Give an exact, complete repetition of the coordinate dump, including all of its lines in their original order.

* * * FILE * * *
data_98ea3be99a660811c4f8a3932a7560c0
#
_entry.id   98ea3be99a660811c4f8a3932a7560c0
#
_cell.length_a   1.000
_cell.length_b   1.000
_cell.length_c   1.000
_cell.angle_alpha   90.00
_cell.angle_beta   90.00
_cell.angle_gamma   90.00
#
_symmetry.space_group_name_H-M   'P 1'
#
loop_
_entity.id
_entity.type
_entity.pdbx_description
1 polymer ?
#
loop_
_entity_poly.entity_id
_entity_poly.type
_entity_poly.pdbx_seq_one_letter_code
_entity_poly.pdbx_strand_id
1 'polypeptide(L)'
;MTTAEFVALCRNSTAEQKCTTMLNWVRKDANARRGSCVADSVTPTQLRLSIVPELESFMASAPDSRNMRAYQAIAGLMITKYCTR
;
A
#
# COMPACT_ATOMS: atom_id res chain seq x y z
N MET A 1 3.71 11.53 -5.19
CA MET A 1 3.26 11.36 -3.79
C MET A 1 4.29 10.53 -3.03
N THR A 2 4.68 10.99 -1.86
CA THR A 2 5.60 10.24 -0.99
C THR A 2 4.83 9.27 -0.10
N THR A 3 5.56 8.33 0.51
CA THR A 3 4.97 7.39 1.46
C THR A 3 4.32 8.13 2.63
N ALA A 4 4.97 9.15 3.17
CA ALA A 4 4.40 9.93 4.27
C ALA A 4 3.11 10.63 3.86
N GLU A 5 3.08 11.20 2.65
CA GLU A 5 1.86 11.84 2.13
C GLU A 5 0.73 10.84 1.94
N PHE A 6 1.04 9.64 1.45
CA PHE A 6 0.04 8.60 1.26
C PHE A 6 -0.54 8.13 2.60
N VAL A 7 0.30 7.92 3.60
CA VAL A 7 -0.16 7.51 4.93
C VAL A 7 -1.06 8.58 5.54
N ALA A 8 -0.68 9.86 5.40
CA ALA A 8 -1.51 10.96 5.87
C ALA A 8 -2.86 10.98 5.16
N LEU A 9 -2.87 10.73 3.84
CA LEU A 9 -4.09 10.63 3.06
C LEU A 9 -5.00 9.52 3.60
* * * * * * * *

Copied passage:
data_98ea3be99a660811c4f8a3932a7560c0
#
_entry.id   98ea3be99a660811c4f8a3932a7560c0
#
_cell.length_a   1.000
_cell.length_b   1.000
_cell.length_c   1.000
_cell.angle_alpha   90.00
_cell.angle_beta   90.00
_cell.angle_gamma   90.00
#
_symmetry.space_group_name_H-M   'P 1'
#
loop_
_entity.id
_entity.type
_entity.pdbx_description
1 polymer ?
#
loop_
_entity_poly.entity_id
_entity_poly.type
_entity_poly.pdbx_seq_one_letter_code
_entity_poly.pdbx_strand_id
1 'polypeptide(L)'
;MTTAEFVALCRNSTAEQKCTTMLNWVRKDANARRGSCVADSVTPTQLRLSIVPELESFMASAPDSRNMRAYQAIAGLMITKYCTR
;
A
#
# COMPACT_ATOMS: atom_id res chain seq x y z
N MET A 1 3.71 11.53 -5.19
CA MET A 1 3.26 11.36 -3.79
C MET A 1 4.29 10.53 -3.03
N THR A 2 4.68 10.99 -1.86
CA THR A 2 5.60 10.24 -0.99
C THR A 2 4.83 9.27 -0.10
N THR A 3 5.56 8.33 0.51
CA THR A 3 4.97 7.39 1.46
C THR A 3 4.32 8.13 2.63
N ALA A 4 4.97 9.15 3.17
CA ALA A 4 4.40 9.93 4.27
C ALA A 4 3.11 10.63 3.86
N GLU A 5 3.08 11.20 2.65
CA GLU A 5 1.86 11.84 2.13
C GLU A 5 0.73 10.84 1.94
N PHE A 6 1.04 9.64 1.45
CA PHE A 6 0.04 8.60 1.26
C PHE A 6 -0.54 8.13 2.60
N VAL A 7 0.30 7.92 3.60
CA VAL A 7 -0.16 7.51 4.93
C VAL A 7 -1.06 8.58 5.54
N ALA A 8 -0.68 9.86 5.40
CA ALA A 8 -1.51 10.96 5.87
C ALA A 8 -2.86 10.98 5.16
N LEU A 9 -2.87 10.73 3.84
CA LEU A 9 -4.09 10.63 3.06
C LEU A 9 -5.00 9.52 3.60